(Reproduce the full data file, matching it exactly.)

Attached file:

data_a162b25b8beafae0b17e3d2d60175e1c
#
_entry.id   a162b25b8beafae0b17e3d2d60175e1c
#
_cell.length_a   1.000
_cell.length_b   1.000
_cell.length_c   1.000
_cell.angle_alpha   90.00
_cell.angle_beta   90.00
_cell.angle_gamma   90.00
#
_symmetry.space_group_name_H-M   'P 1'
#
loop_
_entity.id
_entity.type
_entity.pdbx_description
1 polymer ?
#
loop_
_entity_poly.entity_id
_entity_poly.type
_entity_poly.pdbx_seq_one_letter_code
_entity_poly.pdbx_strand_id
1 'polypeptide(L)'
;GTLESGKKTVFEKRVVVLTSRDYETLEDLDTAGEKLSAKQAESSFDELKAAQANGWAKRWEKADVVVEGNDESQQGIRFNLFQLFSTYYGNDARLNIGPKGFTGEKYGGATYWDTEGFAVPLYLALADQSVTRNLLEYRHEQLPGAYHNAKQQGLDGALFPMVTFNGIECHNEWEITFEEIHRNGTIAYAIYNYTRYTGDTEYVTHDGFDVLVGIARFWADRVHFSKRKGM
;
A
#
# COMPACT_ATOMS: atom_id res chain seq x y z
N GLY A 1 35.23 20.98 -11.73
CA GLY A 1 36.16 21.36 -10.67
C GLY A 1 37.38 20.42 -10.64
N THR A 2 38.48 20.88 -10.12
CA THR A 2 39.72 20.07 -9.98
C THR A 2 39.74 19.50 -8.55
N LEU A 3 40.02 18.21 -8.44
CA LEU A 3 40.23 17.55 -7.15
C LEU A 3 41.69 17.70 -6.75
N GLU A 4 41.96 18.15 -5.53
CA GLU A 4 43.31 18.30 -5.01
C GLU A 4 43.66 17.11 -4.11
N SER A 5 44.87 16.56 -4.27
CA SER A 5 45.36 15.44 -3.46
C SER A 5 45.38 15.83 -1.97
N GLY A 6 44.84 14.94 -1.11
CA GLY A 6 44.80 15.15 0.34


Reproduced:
data_a162b25b8beafae0b17e3d2d60175e1c
#
_entry.id   a162b25b8beafae0b17e3d2d60175e1c
#
_cell.length_a   1.000
_cell.length_b   1.000
_cell.length_c   1.000
_cell.angle_alpha   90.00
_cell.angle_beta   90.00
_cell.angle_gamma   90.00
#
_symmetry.space_group_name_H-M   'P 1'
#
loop_
_entity.id
_entity.type
_entity.pdbx_description
1 polymer ?
#
loop_
_entity_poly.entity_id
_entity_poly.type
_entity_poly.pdbx_seq_one_letter_code
_entity_poly.pdbx_strand_id
1 'polypeptide(L)'
;GTLESGKKTVFEKRVVVLTSRDYETLEDLDTAGEKLSAKQAESSFDELKAAQANGWAKRWEKADVVVEGNDESQQGIRFNLFQLFSTYYGNDARLNIGPKGFTGEKYGGATYWDTEGFAVPLYLALADQSVTRNLLEYRHEQLPGAYHNAKQQGLDGALFPMVTFNGIECHNEWEITFEEIHRNGTIAYAIYNYTRYTGDTEYVTHDGFDVLVGIARFWADRVHFSKRKGM
;
A
#
# COMPACT_ATOMS: atom_id res chain seq x y z
N GLY A 1 35.23 20.98 -11.73
CA GLY A 1 36.16 21.36 -10.67
C GLY A 1 37.38 20.42 -10.64
N THR A 2 38.48 20.88 -10.12
CA THR A 2 39.72 20.07 -9.98
C THR A 2 39.74 19.50 -8.55
N LEU A 3 40.02 18.21 -8.44
CA LEU A 3 40.23 17.55 -7.15
C LEU A 3 41.69 17.70 -6.75
N GLU A 4 41.96 18.15 -5.53
CA GLU A 4 43.31 18.30 -5.01
C GLU A 4 43.66 17.11 -4.11
N SER A 5 44.87 16.56 -4.27
CA SER A 5 45.36 15.44 -3.46
C SER A 5 45.38 15.83 -1.97
N GLY A 6 44.84 14.94 -1.11
CA GLY A 6 44.80 15.15 0.34